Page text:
Location: Horticultural Crops ResearchTitle: Abscisic acid form, concentration, and application timing influence phenology and bud cold hardiness in Merlot grapevines Author
|Bowen, Pat - Agri Food - Canada|
|Mills, Lynn - Washington State University|
|Willwerth, Jim - Brock University|
|Bogdanoff, Carl - Agri Food - Canada|
|Keller, Markus - Washington State University|
Submitted to: Canadian Journal of Plant Science
Publication Type: Peer Reviewed Journal
Publication Acceptance Date: 11/25/2015
Publication Date: 5/24/2016
Citation: Bowen, P., Shellie, K., Mills, L., Willwerth, J., Bogdanoff, C., Keller, M. 2016. Abscisic acid form, concentration, and application timing influence phenology and bud cold hardiness in Merlot grapevines. Canadian Journal of Plant Science. 96:347-359. doi: 10.1139/cjps-2015-0257.
Interpretive Summary: Sustainable production of the wine grape cultivar Merlot at northern latitudes is challenged by the occurrence of extreme cold weather events that injure dormant buds and other cold-senstive tissues. Increasing the bud cold hardiness of Merlot could enhance its resilience to cold injury and therefore its performance in northern growing regions. The plant hormone abscisic acid (ABA) is involved in the promotion of dormancy and cold acclimation in plants. Foliar application of ABA solutions have been found to increase cold hardiness in other crops and some ABA analogues have been found to be more effective than natural ABA. The objective of this study was to compare the effectiveness of naturally occurring and analogue forms of ABA on increasing the bud cold hardiness of ‘Merlot’ grapevines grown in northern production regions. The study was conducted over three consecutive years at field trial locations in the U.S. and in Canada. Bud cold hardiness was influenced by ABA formulation. Natural ABA tended to be most effective during autumn acclimation whereas the ABA analogue was most effective during spring deacclimation. Results from this study, in combination with historical weather data, can be used to guide selection of the most suitable ABA form for a given production region. The ABA analogue would be most appropriate for production regions prone to spring cold events whereas natural ABA would be more suitable for use in regions prone to autumn cold weather events.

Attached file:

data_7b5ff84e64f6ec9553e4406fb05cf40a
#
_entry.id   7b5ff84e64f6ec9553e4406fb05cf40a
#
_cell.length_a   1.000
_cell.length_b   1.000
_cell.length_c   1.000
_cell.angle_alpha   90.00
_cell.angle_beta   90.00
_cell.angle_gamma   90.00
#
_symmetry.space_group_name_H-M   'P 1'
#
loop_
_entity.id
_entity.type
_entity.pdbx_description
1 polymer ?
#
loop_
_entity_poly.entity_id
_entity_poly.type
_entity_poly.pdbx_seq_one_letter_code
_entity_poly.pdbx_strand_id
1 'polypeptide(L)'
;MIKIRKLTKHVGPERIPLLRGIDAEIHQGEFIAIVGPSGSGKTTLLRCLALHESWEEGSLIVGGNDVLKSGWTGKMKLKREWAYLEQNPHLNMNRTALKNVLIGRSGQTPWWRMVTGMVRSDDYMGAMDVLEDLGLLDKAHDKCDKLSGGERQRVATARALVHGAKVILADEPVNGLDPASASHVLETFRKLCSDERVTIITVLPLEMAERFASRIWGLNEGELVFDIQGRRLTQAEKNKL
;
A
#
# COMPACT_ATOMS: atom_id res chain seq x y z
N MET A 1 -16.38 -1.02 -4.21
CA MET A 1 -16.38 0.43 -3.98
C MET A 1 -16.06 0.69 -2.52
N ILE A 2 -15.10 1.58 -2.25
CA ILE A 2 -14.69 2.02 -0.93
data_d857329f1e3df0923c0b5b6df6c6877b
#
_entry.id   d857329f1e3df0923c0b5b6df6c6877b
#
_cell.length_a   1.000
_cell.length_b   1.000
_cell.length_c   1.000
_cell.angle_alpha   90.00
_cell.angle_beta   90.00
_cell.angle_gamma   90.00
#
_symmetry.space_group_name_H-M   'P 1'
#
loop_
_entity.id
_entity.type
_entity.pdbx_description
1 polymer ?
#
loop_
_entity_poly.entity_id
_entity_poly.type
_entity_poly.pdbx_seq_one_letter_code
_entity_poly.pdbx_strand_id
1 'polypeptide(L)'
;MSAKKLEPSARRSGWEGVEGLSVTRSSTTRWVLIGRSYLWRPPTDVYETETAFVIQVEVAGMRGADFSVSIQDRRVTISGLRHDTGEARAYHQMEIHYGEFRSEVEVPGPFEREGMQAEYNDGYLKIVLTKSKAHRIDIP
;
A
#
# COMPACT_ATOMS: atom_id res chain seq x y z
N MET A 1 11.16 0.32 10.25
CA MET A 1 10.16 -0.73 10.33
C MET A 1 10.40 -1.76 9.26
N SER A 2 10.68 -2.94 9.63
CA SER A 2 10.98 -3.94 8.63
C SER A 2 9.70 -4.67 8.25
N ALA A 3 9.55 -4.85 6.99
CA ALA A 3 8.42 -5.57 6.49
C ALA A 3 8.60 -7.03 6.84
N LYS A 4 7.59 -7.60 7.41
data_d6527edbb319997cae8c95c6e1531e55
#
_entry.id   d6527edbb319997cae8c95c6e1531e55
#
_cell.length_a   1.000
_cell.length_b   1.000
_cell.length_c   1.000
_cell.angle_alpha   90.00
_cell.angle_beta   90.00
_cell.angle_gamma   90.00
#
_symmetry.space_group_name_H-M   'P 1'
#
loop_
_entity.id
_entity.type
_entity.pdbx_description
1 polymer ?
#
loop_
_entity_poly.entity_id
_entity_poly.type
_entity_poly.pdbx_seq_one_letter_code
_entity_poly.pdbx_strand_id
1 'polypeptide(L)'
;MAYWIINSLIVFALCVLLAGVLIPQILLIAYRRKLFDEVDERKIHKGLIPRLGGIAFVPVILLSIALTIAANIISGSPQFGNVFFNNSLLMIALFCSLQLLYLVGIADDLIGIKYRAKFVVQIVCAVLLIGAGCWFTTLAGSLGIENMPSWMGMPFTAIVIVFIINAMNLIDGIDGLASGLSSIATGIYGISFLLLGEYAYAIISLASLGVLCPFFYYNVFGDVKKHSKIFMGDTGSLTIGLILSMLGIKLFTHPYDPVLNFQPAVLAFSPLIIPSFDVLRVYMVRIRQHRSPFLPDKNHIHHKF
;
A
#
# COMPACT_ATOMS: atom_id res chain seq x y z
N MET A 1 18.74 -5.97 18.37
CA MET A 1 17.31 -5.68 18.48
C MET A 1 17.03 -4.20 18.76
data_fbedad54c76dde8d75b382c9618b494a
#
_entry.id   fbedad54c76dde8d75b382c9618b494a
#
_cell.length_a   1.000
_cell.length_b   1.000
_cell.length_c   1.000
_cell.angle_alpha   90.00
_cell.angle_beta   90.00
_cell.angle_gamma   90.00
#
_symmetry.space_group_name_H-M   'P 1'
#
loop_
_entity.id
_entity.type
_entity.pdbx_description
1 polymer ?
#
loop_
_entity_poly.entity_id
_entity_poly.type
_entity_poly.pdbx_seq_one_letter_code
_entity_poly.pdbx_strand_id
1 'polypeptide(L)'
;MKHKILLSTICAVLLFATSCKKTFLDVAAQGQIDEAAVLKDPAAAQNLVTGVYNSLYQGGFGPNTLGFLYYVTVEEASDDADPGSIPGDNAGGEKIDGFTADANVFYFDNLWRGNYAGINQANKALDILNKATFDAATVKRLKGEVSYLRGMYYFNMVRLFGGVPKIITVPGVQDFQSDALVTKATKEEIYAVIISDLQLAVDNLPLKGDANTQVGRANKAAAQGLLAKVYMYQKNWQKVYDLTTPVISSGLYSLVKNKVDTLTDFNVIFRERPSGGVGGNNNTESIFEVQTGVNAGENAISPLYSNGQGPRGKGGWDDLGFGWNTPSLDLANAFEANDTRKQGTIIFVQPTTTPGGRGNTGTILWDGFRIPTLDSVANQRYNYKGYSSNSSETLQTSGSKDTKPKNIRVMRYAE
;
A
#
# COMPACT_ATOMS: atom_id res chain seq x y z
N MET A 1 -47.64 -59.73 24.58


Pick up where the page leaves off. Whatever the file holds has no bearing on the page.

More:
Technical Abstract: The effects of abscisic acid (ABA) form, concentration and application timing on bud cold hardiness, phenology and fruiting performance on ‘Merlot’ grapevines (Vitis vinifera) were evaluated in a three year field trial with site locations in British Columbia Canada, Ontario Canada, Washington U.S. and Idaho U.S.. Solutions containing natural ABA (ABAN) and a purported long-lived ABA analogue (ABAA, Valent BioSciences VBC-30158) at differing concentrations were applied to the vine canopy at veraison or immediately following harvest. Postharvest foliar applications of ABAN at concentrations greater than or equal to 5000 ppm tended to advance leaf fall and increase autumn bud cold hardiness. Postharvest foliar applications of ABAA at 1000 ppm tended to delay budbreak the spring following application and increase spring bud cold hardiness. Fruit yield and basic composition were affected little by the ABA treatments. In production regions most prone to injurious, late spring cold events, ABAA would be more suitable than ABAN because ABAA enhanced hardiness in spring when injurious cold events are most likely. ABAN would be more suitable than ABAA in production regions most prone to injurious cold events in autumn because ABAN enhanced autumn acclimation.